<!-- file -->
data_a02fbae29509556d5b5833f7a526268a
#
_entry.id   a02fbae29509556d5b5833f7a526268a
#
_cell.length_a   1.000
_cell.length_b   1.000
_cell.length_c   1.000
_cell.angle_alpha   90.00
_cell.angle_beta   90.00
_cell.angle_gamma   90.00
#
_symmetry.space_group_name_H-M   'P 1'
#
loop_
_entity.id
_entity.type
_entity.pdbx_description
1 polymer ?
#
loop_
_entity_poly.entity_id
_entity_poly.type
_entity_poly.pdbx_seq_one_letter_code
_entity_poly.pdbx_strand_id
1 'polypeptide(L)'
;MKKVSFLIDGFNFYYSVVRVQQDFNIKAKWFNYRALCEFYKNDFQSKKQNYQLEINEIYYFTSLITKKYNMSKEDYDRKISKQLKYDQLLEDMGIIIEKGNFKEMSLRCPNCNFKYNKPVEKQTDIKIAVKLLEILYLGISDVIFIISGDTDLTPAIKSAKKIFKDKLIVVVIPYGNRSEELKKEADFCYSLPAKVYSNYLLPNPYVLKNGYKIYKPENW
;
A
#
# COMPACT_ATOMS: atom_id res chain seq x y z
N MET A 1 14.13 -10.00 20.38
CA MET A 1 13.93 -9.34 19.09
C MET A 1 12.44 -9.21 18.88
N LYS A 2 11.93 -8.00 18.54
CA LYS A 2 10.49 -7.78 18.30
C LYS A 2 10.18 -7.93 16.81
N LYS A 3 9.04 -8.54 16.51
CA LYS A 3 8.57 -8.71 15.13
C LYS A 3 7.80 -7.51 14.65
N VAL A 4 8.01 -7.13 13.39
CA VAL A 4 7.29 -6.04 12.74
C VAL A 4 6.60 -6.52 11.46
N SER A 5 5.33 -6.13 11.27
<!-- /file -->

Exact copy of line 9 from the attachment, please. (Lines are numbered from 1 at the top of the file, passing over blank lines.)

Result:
_cell.angle_beta   90.00